RENSSELAER – It’s unclear whether this will make Rensselaer Central’s tennis teams champions, but the high school’s new tennis courts are certainly impressive.
On Thursday, school administrators, Rensselaer Central School Board members, developers and contractors were on hand for an official groundbreaking ceremony for the new courts.
Constructed of cement painted red and gray and surrounded by fencing that no longer sags, the courts are perhaps the crown jewels of the company’s most recent construction projects.
“I’ve seen them a lot and I’ve seen them built over the last six months,” said RCSC Superintendent Curtis Craig, “and I always walk past and think, ‘Wow. Aren’t these things beautiful? Sometimes projects click and this is probably the best I’ve seen.
Context Design of Indianapolis served as the landscape architect on the project and PCC Sports of Missouri was responsible for constructing the courts.
Craig said input from several people was sought to ensure the project was done well, especially after the company decided to replace the old crumbling asphalt courts with a more expensive but more durable cement surface. .
“We’re lucky to have a school board that had the vision to make this a reality,” Craig said. “I would like to thank our school board for having the vision and the commitment to say that we are going to put in something good and we are going to make it really good for our children and our community.
Ken Hickman, the school’s athletic director, came up with the idea of moving the courts several feet east of their previous position to prevent foul balls from the baseball field to the north from disrupting play and causing wounds.
The RCSC was planning a hiatus in the girls’ season in the spring and the boys’ tennis season in the fall, but court construction ended just as the boys’ season began to resume in September.
RCSC Board Chairman Gary Braasch said the cement courts, while not entirely maintenance-free, are expected to withstand Indiana weather for several decades.
“It’s not often that we spend money in society where you can actually see what we’re spending it on,” he said. “It’s usually a chiller, a boiler, a water heater. The public does not see it. You can see the tennis courts here and I can’t tell you how many positive comments we’ve already had about their beauty. We just look forward to many years of service with these.
After the grand opening was over, members of the Bombers men’s tennis team got to work beating Knox to close out one of the program’s most successful seasons.
Nole Marchand, No. 2 in singles, was thrilled to play on the new surface when training began in August.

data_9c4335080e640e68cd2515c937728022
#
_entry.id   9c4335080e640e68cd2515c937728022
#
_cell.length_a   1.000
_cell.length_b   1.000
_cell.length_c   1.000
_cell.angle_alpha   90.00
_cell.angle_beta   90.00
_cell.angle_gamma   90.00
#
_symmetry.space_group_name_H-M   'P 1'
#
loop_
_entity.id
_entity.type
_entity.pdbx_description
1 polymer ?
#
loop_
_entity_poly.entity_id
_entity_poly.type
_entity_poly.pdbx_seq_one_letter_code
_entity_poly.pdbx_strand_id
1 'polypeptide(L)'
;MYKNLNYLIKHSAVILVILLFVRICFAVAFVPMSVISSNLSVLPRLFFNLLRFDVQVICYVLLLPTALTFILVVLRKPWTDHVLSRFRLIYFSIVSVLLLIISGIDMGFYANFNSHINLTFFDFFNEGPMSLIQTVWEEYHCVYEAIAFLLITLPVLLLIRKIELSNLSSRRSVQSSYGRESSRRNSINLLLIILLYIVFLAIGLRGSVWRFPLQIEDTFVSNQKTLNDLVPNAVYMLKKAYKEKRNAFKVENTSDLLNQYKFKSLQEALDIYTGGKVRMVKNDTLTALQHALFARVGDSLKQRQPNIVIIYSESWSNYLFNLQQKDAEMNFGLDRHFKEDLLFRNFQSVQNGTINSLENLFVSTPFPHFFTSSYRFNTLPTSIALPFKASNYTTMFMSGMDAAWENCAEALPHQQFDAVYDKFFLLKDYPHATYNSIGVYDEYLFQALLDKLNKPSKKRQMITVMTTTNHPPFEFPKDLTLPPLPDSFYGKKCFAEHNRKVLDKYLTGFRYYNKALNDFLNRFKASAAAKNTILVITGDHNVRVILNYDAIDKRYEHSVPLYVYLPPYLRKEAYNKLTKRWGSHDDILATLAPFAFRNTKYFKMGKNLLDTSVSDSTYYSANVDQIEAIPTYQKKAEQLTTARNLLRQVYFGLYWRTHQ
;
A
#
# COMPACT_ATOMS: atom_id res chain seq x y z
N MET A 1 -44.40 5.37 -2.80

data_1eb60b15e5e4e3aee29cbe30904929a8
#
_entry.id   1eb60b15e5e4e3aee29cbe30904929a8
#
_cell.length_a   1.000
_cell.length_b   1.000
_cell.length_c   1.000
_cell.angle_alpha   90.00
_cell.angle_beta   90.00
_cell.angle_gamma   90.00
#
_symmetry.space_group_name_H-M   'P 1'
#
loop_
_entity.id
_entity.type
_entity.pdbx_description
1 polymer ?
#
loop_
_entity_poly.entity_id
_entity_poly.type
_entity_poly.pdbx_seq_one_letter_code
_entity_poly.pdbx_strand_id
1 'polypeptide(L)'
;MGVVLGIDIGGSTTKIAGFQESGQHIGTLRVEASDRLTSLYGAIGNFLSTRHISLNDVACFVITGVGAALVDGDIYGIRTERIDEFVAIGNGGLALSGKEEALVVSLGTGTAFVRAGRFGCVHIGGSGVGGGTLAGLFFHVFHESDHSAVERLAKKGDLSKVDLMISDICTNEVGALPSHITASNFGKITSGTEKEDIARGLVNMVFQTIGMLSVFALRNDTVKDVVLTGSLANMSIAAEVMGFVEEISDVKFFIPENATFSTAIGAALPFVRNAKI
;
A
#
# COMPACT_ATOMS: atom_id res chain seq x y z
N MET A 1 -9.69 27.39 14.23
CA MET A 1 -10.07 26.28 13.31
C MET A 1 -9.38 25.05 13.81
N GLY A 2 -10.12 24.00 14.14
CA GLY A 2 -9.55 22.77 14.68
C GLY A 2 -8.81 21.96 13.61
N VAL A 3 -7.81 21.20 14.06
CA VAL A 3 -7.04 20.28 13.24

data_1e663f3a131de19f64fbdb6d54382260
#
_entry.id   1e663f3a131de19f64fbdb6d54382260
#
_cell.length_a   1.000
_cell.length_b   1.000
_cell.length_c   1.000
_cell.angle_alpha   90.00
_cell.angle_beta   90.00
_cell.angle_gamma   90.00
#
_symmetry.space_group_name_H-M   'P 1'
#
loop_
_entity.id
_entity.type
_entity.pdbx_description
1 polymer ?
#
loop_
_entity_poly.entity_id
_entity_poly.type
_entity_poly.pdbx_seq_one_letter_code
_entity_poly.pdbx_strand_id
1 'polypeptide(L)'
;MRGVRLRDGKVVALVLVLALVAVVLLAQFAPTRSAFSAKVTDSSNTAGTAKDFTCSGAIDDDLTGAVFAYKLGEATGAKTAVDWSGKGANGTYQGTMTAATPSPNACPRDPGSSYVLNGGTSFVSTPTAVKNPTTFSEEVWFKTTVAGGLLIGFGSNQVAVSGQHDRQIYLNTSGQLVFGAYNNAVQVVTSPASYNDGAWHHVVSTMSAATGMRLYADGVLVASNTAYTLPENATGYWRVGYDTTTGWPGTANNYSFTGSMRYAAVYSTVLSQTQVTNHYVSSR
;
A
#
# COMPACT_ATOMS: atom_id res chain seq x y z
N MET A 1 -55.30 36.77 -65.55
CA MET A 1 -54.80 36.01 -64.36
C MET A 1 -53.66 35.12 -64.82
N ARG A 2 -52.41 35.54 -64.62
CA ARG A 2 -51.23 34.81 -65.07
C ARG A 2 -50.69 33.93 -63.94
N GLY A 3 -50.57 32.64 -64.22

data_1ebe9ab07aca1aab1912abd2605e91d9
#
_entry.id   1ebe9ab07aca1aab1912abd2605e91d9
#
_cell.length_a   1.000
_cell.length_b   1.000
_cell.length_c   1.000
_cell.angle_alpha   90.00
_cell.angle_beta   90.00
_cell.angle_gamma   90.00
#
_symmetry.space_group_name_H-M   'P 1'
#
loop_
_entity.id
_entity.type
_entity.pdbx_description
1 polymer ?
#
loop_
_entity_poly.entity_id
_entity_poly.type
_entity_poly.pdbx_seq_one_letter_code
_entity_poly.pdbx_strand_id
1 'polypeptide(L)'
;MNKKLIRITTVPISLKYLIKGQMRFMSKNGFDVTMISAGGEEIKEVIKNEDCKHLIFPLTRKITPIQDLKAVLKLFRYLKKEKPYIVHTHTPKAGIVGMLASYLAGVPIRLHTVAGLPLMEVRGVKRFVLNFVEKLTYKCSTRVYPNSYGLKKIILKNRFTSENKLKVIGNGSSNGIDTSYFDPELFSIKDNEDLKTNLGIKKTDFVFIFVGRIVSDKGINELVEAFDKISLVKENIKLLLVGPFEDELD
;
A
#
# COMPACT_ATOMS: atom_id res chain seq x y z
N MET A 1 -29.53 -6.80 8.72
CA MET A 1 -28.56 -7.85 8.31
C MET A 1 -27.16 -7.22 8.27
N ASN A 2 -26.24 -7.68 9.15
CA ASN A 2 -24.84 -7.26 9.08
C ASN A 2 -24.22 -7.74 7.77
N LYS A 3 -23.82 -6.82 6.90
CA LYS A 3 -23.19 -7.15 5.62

“I’ve been playing tennis since my freshman year and I was waiting for us to have new courts,” he said. “The old courts had very bad cracks. I’m just glad we have new ones, especially in a year when we’re doing so well.
Marchand was able to use his quickness more on the cement surface, resulting in a winning record in his senior season.
“I feel like I can hit the ball harder. It definitely hits concrete differently than asphalt,” he said.
1 player Tommy Boyles said the courts had provided a boost of energy even before the start of the season.
“I think the tennis courts have helped a lot because it makes us more excited to come here every day and not worry about cracks. It makes us enjoy it more, I guess,” he said.
“Some of the gaps (in the old asphalt surface) were quite wide and you could roll your ankle.”
Players can also change direction without slipping, Boyles added. “Your feet have a better grip on the ground and you don’t have to worry about slipping,” he said. “And the ball comes out of the cement better.”
The Bombers have had better success this season thanks to the new fields, but the roster is also filled with seasoned players. The top three singles players are all seniors and two of the four players on the doubles teams are seniors.
Marchand said he hopes the sight of the new courts will bring more excitement to tennis programs.
“I hope that after all of us, the seniors of the lower class than us, will continue to play tennis and that we will have more people. We have over 16 every year so hopefully that will continue,” he said.
Boyles added: “I think nicer courts will get more people to come watch us and play tennis. Hopefully this will help it continue to grow.
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